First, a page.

THE THICK AND THIN OF NATURAL MATERIALS

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We love working with Austral Plywoods. Not only is their material beautiful, it also uses Hoop Pine - a sustainable resource that is 100% plantation grown. However, working with plywood poses a challenge when it comes to managing thickness variations for production. The material variations are due to the natural irregularities in timber and moisture absorption in different climates. 

We believe it is the industrial designers, not the manufacturers, that are responsible for understanding and catering for possible variations during cnc routing or laser cutting.

With FromWoopWoop's T-stool we're adapting the connections to achieve a tight accurate fit in one direction allowing the material thickness to vary naturally in the other direction. Allowances for both thin and thick sheets are essential to ensure consistent and dependable production runs. Designing with these considerations requires a process of thorough testing and intelligent design thinking.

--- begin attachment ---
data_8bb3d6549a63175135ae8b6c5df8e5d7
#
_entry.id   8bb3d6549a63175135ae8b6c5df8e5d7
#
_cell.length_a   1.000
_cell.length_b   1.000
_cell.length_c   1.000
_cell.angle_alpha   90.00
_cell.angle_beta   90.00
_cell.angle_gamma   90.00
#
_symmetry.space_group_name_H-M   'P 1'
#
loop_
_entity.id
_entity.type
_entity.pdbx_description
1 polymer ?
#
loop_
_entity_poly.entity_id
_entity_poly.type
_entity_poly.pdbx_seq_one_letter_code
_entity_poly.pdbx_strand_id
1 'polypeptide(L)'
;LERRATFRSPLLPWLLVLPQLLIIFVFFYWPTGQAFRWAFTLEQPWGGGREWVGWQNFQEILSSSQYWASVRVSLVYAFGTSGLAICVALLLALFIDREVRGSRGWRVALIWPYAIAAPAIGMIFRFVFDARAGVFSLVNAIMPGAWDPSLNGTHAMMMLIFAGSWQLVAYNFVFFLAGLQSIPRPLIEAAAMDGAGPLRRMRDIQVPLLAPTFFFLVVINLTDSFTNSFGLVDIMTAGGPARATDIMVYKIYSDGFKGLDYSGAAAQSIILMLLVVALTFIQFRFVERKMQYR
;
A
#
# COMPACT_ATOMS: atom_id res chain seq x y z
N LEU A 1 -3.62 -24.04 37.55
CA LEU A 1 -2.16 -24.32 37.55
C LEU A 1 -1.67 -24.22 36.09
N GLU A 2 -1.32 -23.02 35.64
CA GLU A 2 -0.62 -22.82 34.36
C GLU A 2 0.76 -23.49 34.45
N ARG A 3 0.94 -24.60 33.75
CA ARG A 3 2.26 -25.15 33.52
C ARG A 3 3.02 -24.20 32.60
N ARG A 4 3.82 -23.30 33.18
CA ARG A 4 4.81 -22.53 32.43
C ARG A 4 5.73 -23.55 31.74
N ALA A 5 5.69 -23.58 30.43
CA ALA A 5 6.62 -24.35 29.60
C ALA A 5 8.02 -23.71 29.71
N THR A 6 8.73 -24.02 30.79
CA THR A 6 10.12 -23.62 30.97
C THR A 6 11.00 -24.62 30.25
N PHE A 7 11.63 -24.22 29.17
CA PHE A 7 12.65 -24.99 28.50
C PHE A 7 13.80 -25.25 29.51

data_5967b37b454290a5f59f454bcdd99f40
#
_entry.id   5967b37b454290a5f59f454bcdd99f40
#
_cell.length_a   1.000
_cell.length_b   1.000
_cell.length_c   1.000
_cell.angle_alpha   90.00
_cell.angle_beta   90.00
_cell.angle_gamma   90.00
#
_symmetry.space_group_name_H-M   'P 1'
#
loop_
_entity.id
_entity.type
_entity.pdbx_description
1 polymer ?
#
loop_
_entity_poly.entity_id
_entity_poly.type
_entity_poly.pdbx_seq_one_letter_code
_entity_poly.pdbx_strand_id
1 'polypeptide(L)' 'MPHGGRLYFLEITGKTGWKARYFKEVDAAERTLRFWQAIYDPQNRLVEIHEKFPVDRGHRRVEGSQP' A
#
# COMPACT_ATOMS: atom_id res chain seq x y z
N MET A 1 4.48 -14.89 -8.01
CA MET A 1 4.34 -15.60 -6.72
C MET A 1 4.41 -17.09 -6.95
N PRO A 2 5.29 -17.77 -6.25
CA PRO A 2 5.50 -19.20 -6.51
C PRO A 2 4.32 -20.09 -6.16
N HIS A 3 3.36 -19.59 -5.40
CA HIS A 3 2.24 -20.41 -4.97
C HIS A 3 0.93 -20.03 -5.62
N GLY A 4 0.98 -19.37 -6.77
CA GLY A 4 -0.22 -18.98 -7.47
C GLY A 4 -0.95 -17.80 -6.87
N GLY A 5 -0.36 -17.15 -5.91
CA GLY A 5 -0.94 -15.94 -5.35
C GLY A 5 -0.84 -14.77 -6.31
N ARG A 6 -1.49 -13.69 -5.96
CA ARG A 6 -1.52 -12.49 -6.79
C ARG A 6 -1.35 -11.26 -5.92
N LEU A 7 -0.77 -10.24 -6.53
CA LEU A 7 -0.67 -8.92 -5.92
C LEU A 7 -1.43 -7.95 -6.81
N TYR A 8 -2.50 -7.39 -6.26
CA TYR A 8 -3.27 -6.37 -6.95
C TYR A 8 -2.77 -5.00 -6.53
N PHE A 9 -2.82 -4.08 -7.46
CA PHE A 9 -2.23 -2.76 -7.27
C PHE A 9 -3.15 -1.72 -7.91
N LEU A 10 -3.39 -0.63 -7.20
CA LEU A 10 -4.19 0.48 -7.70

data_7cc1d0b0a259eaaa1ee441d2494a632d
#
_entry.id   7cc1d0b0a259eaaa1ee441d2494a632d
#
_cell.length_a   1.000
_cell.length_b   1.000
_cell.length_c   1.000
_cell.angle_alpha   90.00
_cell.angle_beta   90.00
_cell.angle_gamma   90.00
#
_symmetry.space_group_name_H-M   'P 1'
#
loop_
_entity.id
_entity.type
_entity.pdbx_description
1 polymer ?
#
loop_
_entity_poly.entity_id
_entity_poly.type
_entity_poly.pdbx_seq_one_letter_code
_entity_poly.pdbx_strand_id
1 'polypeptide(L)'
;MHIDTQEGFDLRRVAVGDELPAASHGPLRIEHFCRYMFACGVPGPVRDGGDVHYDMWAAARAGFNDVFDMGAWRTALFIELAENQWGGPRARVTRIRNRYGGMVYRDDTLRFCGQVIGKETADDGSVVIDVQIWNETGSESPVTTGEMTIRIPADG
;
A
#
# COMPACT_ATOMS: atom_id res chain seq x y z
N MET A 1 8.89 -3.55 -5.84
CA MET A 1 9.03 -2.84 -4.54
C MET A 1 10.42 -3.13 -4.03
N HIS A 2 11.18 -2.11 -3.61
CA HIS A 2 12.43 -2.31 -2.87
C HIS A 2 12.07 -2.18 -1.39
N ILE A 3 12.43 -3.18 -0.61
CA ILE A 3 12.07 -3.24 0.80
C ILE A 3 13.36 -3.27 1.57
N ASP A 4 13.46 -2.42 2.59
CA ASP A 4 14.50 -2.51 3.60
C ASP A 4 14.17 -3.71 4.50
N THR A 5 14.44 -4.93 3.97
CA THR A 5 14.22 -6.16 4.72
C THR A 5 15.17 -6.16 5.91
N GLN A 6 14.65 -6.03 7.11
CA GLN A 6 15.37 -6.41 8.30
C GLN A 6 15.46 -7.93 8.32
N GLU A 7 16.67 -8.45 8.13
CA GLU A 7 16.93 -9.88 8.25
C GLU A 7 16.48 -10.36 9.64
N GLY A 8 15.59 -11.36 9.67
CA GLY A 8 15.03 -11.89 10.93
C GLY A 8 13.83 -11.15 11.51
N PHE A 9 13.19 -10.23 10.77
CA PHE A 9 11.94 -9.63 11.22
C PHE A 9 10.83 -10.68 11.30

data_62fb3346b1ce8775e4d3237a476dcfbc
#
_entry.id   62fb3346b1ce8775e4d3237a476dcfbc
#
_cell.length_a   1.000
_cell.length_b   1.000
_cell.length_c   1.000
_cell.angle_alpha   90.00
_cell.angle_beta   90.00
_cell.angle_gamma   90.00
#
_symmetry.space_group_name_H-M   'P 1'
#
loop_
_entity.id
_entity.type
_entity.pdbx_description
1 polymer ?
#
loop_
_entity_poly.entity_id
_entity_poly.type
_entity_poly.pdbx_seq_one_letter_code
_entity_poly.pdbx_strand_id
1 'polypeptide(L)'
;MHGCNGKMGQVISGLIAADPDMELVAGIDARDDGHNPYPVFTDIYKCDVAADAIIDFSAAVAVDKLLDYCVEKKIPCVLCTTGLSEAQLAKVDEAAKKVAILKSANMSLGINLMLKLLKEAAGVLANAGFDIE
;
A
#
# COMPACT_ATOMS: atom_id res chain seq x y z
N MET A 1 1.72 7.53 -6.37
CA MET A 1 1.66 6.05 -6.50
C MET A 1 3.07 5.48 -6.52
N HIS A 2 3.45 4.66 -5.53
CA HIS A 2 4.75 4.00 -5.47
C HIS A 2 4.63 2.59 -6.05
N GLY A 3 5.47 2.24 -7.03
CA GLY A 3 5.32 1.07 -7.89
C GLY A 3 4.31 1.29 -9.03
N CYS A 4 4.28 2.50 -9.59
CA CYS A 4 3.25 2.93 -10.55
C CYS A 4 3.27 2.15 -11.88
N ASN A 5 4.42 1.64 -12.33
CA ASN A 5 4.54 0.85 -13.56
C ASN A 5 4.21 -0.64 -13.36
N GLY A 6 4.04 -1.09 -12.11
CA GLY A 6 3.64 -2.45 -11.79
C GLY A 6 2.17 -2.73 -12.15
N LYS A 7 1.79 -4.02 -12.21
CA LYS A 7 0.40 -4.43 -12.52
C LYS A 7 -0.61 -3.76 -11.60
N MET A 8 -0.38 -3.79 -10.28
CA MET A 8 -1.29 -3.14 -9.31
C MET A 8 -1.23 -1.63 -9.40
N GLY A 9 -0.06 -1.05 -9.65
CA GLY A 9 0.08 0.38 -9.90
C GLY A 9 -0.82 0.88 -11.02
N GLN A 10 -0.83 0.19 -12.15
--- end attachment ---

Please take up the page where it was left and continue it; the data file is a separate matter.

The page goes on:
Studio Periscope’s ply challenge is on. Let us know about your next plywood project, we'd love to collaborate!

 
 

Joost serves up new eco-cafe

When it comes to coffee and lunch, Studio Periscope is spoilt for choice with so many iconic Melbourne foodie laneways just minutes away. This week the choice became a lot greener.

Artist-eco-advocate Joost Bakker has opened Silo ‘zero-waste’ café in Hardware Street. Sitting at the recycled timber/plastic composite bench, it is clear that every process and square millimeter has been meticulously designed: containers of produce are stored below your stool; refrigeration units are custom-made to fit holding crates; the minimal food scraps are composted and then returned to growers for use; and all food storage containers and crates are returned to the producers to be re-filled.
 
“I’ve designed the café in reverse" explains Bakker. I’ve started at the end; assessing the waste production, and worked back from there. My dream has always been to build restaurants that create no waste and we are excited that Silo is achieving this,” 

But Silo is no cold utilitarian shrine to process; in typical Joost style the atmosphere is warm and just a little bit quirky. Breads and pastries made from freshly-milled grains come on terracotta glazed plates. The coffee comes in matching terracotta cups that impersonate the shape of a classic latte glass, with the white glaze playfully overflowing like over-filled froth.

Silo is an impressive commitment to process and demonstrates that embedding sustainability can produce something beautiful (and delicious).